The short answer is yes.
Long before it was popular Nautilus (the original inventors of exercise machines) knew that good exercise contained strength and stamina in the same workout. They worked to provide equipment to make it possible to get this done in 30 minutes without sacrificing intensity OR safety.
The original Nautilus protocols were to move from one exercise to the other with minimal rest. This combined with training each movement to momentary muscular failure makes for a huge draw on your support systems to feed your hard working muscles and keep them contracting. This all before your cortisol levels become counter productive.
The mistake most make cross training is they workout in a manner which makes their heart beat like a rabbit in a race. By this we mean fast little low blood volume beats with a hope to sweat off the pounds and feel like an athlete. You want a large deficit of materials (like oxygen) feeding your muscles but you don’t want a superficial ‘racing’ heartbeat. Think deep breathing and a heart beat you can feel in your chest not shallow breathing and heart in your throat feel.
With the Nautilus method you use the full range of motion of every exercise and avoid cheating any moves by bouncing or throwing with momentum. This allows a really big draw on the blood stream and the heart makes big blood volume beats as you squeeze and wring out your muscles until they are dry.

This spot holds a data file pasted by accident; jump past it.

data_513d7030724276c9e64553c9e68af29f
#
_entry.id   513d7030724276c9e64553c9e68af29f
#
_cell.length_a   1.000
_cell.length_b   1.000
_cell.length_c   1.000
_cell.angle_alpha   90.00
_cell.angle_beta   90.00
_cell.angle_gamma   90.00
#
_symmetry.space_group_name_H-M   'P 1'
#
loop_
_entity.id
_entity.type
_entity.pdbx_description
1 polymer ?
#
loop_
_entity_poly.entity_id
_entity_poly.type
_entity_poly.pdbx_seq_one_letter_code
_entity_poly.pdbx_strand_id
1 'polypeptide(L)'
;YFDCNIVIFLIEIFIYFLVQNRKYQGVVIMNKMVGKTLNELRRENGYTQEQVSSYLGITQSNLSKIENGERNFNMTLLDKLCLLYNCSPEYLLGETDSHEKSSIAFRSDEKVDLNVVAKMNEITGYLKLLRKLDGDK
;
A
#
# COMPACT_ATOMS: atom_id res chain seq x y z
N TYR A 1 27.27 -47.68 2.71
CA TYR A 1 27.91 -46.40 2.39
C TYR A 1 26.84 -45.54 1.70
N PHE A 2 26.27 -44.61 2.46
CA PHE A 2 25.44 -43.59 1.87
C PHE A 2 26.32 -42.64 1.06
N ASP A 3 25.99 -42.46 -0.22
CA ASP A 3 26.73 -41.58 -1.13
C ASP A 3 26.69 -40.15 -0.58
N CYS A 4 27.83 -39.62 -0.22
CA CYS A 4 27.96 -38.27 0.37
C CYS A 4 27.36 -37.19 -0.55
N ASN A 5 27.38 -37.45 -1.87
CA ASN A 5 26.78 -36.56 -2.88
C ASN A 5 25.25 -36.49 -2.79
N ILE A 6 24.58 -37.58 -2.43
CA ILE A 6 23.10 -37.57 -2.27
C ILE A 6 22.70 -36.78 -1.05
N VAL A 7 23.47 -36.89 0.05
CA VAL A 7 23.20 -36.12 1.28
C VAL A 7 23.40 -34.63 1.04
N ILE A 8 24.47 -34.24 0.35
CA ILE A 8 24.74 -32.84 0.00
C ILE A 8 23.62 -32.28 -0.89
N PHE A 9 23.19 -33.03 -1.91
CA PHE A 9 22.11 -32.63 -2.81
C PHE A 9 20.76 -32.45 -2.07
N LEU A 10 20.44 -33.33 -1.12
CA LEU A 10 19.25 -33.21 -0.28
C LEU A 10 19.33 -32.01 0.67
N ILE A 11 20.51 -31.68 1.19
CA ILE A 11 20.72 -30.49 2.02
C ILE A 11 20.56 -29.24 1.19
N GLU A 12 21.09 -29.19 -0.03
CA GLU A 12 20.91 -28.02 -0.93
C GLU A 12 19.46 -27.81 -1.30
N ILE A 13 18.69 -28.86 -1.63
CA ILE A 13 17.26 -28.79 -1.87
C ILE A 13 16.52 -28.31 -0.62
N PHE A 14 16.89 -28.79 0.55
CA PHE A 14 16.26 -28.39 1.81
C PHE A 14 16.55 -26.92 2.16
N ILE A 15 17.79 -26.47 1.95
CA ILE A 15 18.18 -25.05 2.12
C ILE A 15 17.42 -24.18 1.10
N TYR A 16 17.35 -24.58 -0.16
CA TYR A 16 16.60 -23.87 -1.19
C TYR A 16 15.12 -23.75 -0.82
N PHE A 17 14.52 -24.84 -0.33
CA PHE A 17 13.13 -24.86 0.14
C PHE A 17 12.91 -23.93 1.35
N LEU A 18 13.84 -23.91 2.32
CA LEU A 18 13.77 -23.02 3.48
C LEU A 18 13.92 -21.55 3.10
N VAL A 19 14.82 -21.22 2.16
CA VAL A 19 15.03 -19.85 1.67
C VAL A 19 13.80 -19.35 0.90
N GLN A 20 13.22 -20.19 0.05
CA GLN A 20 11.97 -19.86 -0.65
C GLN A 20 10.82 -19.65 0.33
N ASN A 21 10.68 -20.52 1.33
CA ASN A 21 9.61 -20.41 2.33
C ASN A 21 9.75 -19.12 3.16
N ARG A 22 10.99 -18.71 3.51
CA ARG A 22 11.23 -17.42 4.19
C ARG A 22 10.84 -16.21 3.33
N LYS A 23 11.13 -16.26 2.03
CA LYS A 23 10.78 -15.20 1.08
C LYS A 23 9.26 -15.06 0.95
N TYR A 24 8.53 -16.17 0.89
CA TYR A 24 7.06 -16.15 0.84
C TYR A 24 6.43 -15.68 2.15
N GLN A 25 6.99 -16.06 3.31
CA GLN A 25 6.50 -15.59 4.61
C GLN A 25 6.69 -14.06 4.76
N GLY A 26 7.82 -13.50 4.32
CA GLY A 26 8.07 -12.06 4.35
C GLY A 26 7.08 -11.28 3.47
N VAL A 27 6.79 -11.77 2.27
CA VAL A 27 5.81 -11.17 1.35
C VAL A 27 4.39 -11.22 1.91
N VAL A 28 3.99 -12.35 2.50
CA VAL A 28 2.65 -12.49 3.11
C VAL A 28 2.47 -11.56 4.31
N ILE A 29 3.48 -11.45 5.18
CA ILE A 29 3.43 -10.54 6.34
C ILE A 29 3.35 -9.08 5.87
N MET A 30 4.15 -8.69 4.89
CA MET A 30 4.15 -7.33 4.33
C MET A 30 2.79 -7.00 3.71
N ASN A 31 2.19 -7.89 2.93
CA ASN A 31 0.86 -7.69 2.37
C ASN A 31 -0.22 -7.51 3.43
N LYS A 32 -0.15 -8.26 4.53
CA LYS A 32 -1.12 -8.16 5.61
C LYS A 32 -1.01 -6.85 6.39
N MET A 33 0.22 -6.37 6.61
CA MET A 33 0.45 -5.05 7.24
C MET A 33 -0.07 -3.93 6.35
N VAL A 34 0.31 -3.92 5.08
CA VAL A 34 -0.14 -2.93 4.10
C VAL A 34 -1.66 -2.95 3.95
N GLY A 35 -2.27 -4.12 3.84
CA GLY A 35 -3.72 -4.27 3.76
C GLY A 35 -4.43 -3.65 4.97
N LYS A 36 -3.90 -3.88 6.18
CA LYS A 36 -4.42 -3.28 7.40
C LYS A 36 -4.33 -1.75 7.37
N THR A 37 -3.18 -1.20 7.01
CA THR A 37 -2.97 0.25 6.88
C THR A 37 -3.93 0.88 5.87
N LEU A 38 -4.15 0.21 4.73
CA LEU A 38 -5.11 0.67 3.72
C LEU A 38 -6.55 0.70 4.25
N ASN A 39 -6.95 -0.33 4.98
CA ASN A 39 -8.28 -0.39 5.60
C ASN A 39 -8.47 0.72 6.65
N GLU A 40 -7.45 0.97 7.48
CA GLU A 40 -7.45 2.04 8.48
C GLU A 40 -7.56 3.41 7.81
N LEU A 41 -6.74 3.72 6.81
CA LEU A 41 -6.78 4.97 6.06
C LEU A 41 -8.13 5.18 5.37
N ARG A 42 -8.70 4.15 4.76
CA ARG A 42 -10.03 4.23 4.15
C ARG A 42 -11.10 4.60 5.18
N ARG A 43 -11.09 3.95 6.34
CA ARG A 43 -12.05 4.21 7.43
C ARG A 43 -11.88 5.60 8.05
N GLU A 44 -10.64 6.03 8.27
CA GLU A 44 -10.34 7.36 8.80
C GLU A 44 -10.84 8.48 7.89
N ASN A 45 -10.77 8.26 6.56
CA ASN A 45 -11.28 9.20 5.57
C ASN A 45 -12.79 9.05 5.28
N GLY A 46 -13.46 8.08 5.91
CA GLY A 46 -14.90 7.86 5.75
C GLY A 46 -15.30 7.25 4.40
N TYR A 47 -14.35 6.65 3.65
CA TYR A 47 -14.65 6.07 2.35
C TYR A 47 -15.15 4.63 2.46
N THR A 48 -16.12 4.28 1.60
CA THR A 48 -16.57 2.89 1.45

Arnold in an original nautilus pullover machine
So again yes you should be looking to tax both your strength and stamina in a workout and for the sake of function and flexibility you should do so through a full range of motion. Just be careful to not get caught up in trying to force a sweat by pretending to be and athlete in the middle of competition. Remember exercise is activity/sport preparation and injury prevention NOT actually playing a sport.
You don’t have to sacrifice the strength portion of exercise to make it cross training in fact it lessens the effect to do so. Light weights thrown around while you bounce around may feel like good exercise but it won’t provide more than that fleeting feeling. Have fun getting fit by taking an intelligent interest in the homework and then go play with your better body.
Be well, be strong,
Andrew and Tierney